Title page for ETD etd-22398-215911

Type of Document Master's Thesis
Author Robinson, Paul S.
Author's Email Address robinson@stnick.me.vt.edu
URN etd-22398-215911
Title Development of Methodologies for the Noninvasive Estimation of Blood Perfusion
Degree Master of Science
Department Mechanical Engineering
Advisory Committee
Advisor Name Title
Diller, Thomas E. Committee Chair
Diller, Thomas E. Committee Member
Scott, Elaine P. Committee Member
Veit, Hugo P. Committee Member
  • blood perfusion
  • biothermal modeling
  • biothermal heat transfer
  • parameter estimation
  • heat flux sensors
Date of Defense 1998-01-29
Availability restricted
This work focuses on the development of a system to

noninvasively estimate blood perfusion using thermal methods. This is

accomplished by the combination of a bioprobe, biothermal model, and

parameter estimation techniques. The probe consists of a heat flux

sensor and surface thermocouple placed in contact with tissue

while the opposite side is cooled by jets of room temperature air. The

biothermal model predicts the temperature and heat flux within tissue

and probe based upon the input of blood perfusion and the thermal contact

resistance between probe and tissue. Parameter estimation techniques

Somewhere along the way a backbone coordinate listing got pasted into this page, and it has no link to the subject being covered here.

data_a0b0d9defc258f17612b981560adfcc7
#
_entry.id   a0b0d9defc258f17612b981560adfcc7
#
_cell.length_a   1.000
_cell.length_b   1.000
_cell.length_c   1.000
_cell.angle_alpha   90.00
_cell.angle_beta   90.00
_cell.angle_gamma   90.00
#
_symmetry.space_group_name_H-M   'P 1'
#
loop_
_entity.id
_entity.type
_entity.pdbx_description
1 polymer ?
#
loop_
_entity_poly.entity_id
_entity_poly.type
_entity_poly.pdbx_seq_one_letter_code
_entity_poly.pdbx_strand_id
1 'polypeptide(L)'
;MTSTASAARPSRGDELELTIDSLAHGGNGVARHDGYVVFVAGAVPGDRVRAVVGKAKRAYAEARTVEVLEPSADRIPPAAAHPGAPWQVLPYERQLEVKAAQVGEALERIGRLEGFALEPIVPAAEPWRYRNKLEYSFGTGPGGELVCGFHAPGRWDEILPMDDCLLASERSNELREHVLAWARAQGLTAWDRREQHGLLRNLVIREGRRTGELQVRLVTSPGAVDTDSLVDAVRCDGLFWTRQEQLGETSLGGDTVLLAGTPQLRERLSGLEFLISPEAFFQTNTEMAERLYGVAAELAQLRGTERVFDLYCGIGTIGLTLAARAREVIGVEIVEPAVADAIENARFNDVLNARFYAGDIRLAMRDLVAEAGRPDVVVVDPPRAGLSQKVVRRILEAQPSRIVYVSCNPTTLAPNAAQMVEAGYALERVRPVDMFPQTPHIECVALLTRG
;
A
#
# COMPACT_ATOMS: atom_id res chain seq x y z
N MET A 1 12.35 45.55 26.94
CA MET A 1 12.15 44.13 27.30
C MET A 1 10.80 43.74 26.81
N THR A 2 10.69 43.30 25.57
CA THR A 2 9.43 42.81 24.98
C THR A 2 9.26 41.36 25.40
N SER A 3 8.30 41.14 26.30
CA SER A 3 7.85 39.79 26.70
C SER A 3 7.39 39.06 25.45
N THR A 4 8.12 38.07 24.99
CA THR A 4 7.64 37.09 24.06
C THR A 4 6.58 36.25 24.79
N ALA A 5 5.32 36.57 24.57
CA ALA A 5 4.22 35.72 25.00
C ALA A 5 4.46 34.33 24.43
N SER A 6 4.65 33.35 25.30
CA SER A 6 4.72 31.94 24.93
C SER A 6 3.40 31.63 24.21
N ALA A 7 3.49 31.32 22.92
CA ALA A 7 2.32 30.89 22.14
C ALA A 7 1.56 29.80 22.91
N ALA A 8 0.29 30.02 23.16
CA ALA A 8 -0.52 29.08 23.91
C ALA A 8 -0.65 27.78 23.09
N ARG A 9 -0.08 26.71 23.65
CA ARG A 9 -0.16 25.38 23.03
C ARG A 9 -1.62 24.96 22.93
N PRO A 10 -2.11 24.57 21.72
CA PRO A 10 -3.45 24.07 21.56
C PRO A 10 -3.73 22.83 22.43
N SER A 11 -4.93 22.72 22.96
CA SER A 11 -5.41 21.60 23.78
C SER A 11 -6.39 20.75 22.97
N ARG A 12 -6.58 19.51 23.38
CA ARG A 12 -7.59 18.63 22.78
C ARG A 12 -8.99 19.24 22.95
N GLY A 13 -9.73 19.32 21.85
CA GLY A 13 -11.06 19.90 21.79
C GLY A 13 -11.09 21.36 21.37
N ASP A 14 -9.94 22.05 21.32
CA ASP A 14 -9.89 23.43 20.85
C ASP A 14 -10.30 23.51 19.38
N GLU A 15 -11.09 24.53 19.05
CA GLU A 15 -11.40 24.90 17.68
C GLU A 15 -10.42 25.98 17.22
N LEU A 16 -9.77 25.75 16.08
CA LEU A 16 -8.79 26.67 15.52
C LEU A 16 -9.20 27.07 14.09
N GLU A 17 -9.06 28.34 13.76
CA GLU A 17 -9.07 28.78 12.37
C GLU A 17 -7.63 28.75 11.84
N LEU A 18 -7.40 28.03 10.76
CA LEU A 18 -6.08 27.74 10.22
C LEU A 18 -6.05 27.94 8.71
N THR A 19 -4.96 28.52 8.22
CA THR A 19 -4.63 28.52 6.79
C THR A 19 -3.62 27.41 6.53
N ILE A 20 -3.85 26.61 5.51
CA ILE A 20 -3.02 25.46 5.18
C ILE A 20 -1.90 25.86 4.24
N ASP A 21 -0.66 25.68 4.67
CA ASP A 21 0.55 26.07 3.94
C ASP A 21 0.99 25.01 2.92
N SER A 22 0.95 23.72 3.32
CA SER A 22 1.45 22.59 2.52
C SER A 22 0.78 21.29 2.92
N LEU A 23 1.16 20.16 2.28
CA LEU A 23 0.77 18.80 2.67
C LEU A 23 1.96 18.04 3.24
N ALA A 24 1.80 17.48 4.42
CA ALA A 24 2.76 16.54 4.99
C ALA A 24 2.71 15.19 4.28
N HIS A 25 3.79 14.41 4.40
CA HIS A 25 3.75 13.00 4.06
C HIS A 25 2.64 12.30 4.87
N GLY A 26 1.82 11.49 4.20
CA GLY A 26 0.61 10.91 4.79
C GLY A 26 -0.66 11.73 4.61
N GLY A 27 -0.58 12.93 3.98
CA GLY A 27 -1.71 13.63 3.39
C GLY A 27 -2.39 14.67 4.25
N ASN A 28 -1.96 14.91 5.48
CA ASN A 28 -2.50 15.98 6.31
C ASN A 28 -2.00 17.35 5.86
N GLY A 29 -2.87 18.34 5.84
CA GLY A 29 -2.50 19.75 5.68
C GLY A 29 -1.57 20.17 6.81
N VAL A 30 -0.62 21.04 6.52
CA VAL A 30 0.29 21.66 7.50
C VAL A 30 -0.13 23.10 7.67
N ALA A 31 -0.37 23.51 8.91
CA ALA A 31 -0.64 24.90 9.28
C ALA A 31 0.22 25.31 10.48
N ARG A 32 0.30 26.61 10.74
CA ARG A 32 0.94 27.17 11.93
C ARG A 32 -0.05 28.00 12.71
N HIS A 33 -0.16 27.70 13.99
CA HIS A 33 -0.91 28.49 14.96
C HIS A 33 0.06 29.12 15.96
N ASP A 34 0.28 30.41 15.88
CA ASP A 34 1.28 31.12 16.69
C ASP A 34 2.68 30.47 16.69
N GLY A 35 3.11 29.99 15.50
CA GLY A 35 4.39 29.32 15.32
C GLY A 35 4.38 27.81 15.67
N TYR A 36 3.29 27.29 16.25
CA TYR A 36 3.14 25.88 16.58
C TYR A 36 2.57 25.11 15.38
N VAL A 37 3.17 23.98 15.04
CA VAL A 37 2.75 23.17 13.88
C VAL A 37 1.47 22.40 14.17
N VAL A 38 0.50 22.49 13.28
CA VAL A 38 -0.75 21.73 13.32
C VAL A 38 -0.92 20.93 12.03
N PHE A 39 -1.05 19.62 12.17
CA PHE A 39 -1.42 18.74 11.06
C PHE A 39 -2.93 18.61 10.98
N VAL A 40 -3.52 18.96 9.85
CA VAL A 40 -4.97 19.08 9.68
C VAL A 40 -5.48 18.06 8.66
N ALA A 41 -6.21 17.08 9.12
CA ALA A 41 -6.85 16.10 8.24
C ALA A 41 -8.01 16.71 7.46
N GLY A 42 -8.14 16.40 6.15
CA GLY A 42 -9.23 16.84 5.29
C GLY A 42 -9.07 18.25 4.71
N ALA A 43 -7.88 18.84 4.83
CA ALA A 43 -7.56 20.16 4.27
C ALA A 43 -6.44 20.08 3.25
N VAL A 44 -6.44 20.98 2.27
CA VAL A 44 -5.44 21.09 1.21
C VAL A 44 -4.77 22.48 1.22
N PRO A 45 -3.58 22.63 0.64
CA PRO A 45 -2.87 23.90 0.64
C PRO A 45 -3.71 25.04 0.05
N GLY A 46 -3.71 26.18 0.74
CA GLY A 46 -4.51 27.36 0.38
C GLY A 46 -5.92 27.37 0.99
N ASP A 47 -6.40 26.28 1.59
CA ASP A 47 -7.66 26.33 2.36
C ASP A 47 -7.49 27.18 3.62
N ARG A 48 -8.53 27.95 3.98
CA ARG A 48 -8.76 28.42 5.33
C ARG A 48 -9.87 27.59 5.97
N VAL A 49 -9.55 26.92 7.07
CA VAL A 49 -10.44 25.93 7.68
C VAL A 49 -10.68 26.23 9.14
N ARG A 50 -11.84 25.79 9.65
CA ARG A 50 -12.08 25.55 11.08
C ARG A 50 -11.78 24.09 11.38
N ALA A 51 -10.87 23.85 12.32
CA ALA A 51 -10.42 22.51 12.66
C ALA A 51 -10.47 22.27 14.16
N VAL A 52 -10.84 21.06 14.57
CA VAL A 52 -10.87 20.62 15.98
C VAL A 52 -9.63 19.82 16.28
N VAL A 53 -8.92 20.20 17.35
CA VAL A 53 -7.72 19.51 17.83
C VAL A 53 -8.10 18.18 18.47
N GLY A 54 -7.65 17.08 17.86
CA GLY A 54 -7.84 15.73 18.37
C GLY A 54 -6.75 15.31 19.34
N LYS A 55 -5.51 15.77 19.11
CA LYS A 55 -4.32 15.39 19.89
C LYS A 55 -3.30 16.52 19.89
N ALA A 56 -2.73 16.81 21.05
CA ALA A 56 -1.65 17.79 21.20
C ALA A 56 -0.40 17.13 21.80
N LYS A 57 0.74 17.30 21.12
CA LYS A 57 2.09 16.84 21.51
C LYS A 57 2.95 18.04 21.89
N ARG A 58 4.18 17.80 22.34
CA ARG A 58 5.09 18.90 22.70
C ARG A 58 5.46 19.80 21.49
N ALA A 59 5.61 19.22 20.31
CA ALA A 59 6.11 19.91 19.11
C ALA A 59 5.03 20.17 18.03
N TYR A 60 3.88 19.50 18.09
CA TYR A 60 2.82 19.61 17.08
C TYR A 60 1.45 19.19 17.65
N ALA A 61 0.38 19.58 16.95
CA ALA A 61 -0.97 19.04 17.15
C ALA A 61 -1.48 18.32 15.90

are developed that use the model to simultaneously estimate blood

perfusion and contact resistance based on experimental heat flux

and/or temperature. A gradient based system minimizes a sum of

squares error function based on either or both heat flux and

temperature. This system

is tested on human forearms and in controlled flow rate experiments

using tissue phantoms. Blood perfusion estimates from the controlled

experiments are positively correlated with experimental flow rate.

Experimental measurements and statistical analysis show distinct

variations in the heat flux signal and rises in perfusion estimates

with increasing flow rate. This research validates the use of

thermal and parameter estimation methods to develop a practical,

noninvasive probe to clinically measure blood perfusion.

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